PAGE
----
Stadium fight becomes full-time job

January 03, 1995|By Shirley Leung | Shirley Leung,Sun Staff Writer

Not a day has passed in the past year that Jeanne Mignon hasn't thought about Jack Kent Cooke building a 78,600-seat stadium for his football team in her community.

The 40-year-old Laurel resident, whose home is 1 1/2 miles from the proposed site next to the Laurel racetrack, whipped off letters to state senators and delegates the day after Mr. Cooke, owner of the Redskins, announced his plans Dec. 7, 1993.

She spent most of the next week on the phone, helping organize Citizens Against the Stadium II. She has been president since February.

"I spent so much time on the phone, I have an infected ear," said Mrs. Mignon, an activist since her college years.

CATS II, with about 200 active members and 1,000 on its mailing list, has waged a tenacious battle against Mr. Cooke and his camp of lawyers, lobbyists and experts. For nearly 400 days, the community group has worked almost nonstop to keep the 82-year-old multimillionaire from building the $160 million stadium their neighborhood.

Their tenacity has not gone unnoticed.

"I've seen other organized groups, but they're one of the most committed and effective I've seen," said Alan M. Rifkin, one of Mr. Cooke's former lobbyists. "In all honesty and fairness, they deserve praise. Doesn't mean I agree with them."

Many of the leaders of CATS didn't even know each other before Mr. Cooke came along. Now they spend nearly every week together.

They've gone beyond the buttons, bumper stickers and letter-writing campaigns that characterize most grass-roots protests. They have taken sound measurements during Redskins games at RFK stadium in Washington and at a Giants game at the Meadowlands in New Jersey to gather ammunition to show that a stadium does not belong in their neighborhood.

At times, especially during the summer's six weeks of public hearings, CATS II members said they felt as if they had taken on second full-time jobs.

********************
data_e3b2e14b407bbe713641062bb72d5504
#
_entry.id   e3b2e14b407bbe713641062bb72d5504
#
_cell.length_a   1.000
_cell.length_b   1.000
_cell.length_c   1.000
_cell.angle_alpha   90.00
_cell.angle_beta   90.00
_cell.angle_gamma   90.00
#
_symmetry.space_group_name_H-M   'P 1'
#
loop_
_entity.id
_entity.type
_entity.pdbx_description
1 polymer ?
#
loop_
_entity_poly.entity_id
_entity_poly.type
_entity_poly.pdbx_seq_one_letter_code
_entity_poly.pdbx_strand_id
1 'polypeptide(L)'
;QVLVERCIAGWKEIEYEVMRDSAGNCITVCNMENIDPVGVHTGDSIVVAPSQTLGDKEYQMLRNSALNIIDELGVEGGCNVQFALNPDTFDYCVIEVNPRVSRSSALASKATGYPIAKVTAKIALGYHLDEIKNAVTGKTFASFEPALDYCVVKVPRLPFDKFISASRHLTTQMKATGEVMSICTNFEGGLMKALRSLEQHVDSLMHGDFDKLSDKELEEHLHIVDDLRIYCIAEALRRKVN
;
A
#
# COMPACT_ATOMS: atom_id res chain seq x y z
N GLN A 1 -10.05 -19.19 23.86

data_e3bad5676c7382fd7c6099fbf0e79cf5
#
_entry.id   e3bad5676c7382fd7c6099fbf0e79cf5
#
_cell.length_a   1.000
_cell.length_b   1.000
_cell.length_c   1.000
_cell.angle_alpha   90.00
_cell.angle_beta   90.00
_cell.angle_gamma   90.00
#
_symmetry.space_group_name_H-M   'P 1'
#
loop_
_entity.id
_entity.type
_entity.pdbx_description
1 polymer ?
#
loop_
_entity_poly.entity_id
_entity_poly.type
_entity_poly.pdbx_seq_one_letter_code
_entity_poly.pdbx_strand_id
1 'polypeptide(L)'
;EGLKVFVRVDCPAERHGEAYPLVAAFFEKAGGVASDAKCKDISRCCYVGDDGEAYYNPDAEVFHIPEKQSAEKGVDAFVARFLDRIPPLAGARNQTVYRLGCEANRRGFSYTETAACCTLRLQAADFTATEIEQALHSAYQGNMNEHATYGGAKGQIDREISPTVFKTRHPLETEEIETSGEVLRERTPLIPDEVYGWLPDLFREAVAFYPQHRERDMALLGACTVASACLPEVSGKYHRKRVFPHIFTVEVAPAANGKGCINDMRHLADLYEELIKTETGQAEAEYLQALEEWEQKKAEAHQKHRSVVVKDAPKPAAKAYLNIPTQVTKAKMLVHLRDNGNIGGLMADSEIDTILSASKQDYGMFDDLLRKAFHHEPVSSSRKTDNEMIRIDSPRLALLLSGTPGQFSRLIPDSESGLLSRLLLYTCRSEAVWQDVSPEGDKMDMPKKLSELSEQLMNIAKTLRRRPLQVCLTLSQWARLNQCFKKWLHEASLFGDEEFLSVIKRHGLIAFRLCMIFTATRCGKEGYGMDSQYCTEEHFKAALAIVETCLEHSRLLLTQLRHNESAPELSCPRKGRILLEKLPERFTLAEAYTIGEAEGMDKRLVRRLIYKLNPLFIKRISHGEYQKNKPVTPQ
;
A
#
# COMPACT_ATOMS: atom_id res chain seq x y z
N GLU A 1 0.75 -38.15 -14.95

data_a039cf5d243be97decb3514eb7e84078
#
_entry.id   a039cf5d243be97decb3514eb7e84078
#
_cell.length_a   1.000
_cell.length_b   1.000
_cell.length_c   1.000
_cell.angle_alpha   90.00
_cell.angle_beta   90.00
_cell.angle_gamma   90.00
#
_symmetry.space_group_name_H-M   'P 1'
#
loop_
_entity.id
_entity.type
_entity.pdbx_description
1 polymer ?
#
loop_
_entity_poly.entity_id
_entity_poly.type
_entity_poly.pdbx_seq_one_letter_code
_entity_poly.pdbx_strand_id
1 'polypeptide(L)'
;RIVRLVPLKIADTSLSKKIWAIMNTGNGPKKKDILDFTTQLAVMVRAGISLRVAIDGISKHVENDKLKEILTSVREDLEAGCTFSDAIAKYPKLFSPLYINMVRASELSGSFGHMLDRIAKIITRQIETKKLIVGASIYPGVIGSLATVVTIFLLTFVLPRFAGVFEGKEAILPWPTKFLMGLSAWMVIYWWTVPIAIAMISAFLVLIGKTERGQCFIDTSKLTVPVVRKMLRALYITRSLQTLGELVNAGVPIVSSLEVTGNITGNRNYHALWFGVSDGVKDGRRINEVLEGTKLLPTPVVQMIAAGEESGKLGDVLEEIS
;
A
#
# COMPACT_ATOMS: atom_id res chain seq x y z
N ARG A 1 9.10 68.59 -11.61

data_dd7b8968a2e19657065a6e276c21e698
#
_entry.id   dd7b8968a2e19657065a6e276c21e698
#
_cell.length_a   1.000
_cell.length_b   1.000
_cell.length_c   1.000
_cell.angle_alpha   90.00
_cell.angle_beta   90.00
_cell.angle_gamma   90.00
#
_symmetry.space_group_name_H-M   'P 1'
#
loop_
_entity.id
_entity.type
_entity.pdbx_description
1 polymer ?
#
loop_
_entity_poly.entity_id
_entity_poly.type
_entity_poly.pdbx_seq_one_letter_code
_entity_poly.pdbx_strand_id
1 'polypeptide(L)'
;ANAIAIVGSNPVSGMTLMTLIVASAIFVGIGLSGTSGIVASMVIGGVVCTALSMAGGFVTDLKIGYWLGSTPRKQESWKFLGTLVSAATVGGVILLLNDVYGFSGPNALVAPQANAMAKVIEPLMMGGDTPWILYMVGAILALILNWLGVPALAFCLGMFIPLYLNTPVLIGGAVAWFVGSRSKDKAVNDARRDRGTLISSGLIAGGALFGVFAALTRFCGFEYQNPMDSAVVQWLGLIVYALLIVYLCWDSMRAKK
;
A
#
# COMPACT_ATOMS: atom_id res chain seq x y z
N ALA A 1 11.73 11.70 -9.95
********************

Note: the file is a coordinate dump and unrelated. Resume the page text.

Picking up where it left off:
"You ask how do you do this? The answer is you don't stop," said Mrs. Mignon. "We don't feel like we've won until he [Mr. Cooke] goes away."

Robert C. Wilcox, the county's administrative hearing officer, rejected the Redskins' request for zoning exceptions to build the stadium, but Mr. Cooke has appealed.

Nick Ruggiero, vice president of CATS II, drove from Goddard Space Center, where he works as an engineer, to Meade High School to listen to hearing testimony during his lunch breaks. At night, he and three neighbors met at the Resurrection of Our Lord Catholic Church on Brock Bridge Road from about 7 p.m. to midnight to review the day's evidence with the CATS II lawyer, Thomas Dernoga.

But did he think this would go on for more than a year?

"Yes, I did know that it was going to last this long," said Mr. Ruggiero, who can see the proposed site from his front yard. "I really hoped after the hearings that [Mr. Cooke] would go back to the District [of Columbia]. I did get my hopes up, but then he didn't."

CATS II leaders say they've been able to keep the pressure on because of support both inside and outside the community.

"A lot of people think when there is opposition, they dismiss us as a handful of NIMBY types," Mary Lehman, the CATS II spokeswoman said, using the acronym for "not in my backyard." "What's amazed me continually is that we have incredibly widespread support. . . . We've gotten donations from all over Maryland."

Had the community not rallied, construction would have started already, Mrs. Mignon said as she looked toward the appeal hearings that begin March 27.

"We now have a victory. We have won Round One. That gives us credibility. We've lasted a year. There are people who thought that we'd get tired and go home. We've just got more annoyed."

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